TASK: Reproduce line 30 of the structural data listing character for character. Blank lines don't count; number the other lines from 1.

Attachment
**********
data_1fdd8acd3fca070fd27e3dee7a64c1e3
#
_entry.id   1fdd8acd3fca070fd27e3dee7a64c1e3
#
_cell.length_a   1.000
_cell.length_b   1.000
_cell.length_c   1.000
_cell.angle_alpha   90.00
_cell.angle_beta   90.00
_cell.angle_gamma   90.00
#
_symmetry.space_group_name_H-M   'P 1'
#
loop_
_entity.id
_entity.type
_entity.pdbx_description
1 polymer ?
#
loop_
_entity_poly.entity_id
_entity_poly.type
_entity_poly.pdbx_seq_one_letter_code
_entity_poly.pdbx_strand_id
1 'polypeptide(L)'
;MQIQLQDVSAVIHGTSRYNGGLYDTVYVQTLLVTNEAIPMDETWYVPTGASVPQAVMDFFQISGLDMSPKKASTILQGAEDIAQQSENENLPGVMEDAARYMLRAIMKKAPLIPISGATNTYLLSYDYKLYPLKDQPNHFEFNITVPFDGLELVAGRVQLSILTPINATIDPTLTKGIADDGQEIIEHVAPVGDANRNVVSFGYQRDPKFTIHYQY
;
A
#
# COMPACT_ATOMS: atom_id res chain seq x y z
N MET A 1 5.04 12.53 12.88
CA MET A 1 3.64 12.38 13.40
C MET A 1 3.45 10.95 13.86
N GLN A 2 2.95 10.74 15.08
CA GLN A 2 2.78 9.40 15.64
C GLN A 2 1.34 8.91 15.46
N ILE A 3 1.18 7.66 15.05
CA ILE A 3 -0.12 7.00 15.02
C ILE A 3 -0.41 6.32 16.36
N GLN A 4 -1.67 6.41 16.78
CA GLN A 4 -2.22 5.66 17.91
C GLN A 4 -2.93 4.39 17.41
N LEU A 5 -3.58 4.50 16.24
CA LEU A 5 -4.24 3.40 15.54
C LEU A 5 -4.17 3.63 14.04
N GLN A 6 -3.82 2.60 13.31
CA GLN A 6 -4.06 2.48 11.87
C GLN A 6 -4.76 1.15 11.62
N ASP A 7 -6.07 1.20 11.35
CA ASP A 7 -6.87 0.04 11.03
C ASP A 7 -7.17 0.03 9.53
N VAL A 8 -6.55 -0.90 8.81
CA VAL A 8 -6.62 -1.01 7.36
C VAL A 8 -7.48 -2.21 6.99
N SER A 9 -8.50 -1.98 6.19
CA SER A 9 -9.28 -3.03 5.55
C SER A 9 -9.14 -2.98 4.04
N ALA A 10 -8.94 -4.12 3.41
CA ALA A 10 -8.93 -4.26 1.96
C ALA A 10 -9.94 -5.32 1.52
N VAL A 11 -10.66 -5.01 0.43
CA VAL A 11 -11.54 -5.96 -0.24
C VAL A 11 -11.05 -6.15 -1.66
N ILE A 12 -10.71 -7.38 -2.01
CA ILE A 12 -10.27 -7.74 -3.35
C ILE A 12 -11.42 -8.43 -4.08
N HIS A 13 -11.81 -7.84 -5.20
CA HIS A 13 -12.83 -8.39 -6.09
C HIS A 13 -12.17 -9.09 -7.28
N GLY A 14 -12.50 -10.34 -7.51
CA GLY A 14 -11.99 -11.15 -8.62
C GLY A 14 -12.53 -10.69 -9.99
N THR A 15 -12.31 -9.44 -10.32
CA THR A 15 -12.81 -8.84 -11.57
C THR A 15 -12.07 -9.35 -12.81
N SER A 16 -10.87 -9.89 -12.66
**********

# COMPACT_ATOMS: atom_id res chain seq x y z